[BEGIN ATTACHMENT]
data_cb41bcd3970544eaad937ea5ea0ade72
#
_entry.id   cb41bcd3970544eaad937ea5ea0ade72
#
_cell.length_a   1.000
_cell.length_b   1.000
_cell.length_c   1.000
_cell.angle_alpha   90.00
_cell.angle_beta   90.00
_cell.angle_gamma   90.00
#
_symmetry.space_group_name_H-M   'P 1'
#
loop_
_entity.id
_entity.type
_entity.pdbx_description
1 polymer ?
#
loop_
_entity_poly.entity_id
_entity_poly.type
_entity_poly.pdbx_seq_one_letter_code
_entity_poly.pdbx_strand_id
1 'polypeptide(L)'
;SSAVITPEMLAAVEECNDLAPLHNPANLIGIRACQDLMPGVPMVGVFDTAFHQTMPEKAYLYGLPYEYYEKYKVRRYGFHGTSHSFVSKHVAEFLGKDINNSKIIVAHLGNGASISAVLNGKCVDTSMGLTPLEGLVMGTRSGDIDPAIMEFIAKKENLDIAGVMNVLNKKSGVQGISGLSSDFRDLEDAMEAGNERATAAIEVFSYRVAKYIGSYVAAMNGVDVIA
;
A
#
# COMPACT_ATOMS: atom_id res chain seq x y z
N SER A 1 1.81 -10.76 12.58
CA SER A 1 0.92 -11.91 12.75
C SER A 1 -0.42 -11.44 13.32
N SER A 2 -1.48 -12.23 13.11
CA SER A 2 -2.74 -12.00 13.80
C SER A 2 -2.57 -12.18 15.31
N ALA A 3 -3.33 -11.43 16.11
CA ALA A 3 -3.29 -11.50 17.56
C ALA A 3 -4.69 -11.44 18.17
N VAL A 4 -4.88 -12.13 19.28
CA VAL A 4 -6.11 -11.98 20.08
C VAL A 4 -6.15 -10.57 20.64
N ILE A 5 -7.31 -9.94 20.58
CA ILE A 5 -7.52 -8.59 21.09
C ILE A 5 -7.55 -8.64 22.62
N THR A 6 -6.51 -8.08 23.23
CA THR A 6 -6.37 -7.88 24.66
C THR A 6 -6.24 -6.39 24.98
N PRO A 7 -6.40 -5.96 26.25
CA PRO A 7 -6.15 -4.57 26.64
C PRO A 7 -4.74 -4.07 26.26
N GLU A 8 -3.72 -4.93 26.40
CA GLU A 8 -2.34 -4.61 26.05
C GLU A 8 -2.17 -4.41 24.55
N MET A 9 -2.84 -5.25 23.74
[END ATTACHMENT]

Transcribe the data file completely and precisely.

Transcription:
data_cb41bcd3970544eaad937ea5ea0ade72
#
_entry.id   cb41bcd3970544eaad937ea5ea0ade72
#
_cell.length_a   1.000
_cell.length_b   1.000
_cell.length_c   1.000
_cell.angle_alpha   90.00
_cell.angle_beta   90.00
_cell.angle_gamma   90.00
#
_symmetry.space_group_name_H-M   'P 1'
#
loop_
_entity.id
_entity.type
_entity.pdbx_description
1 polymer ?
#
loop_
_entity_poly.entity_id
_entity_poly.type
_entity_poly.pdbx_seq_one_letter_code
_entity_poly.pdbx_strand_id
1 'polypeptide(L)'
;SSAVITPEMLAAVEECNDLAPLHNPANLIGIRACQDLMPGVPMVGVFDTAFHQTMPEKAYLYGLPYEYYEKYKVRRYGFHGTSHSFVSKHVAEFLGKDINNSKIIVAHLGNGASISAVLNGKCVDTSMGLTPLEGLVMGTRSGDIDPAIMEFIAKKENLDIAGVMNVLNKKSGVQGISGLSSDFRDLEDAMEAGNERATAAIEVFSYRVAKYIGSYVAAMNGVDVIA
;
A
#
# COMPACT_ATOMS: atom_id res chain seq x y z
N SER A 1 1.81 -10.76 12.58
CA SER A 1 0.92 -11.91 12.75
C SER A 1 -0.42 -11.44 13.32
N SER A 2 -1.48 -12.23 13.11
CA SER A 2 -2.74 -12.00 13.80
C SER A 2 -2.57 -12.18 15.31
N ALA A 3 -3.33 -11.43 16.11
CA ALA A 3 -3.29 -11.50 17.56
C ALA A 3 -4.69 -11.44 18.17
N VAL A 4 -4.88 -12.13 19.28
CA VAL A 4 -6.11 -11.98 20.08
C VAL A 4 -6.15 -10.57 20.64
N ILE A 5 -7.31 -9.94 20.58
CA ILE A 5 -7.52 -8.59 21.09
C ILE A 5 -7.55 -8.64 22.62
N THR A 6 -6.51 -8.08 23.23
CA THR A 6 -6.37 -7.88 24.66
C THR A 6 -6.24 -6.39 24.98
N PRO A 7 -6.40 -5.96 26.25
CA PRO A 7 -6.15 -4.57 26.64
C PRO A 7 -4.74 -4.07 26.26
N GLU A 8 -3.72 -4.93 26.40
CA GLU A 8 -2.34 -4.61 26.05
C GLU A 8 -2.17 -4.41 24.55
N MET A 9 -2.84 -5.25 23.74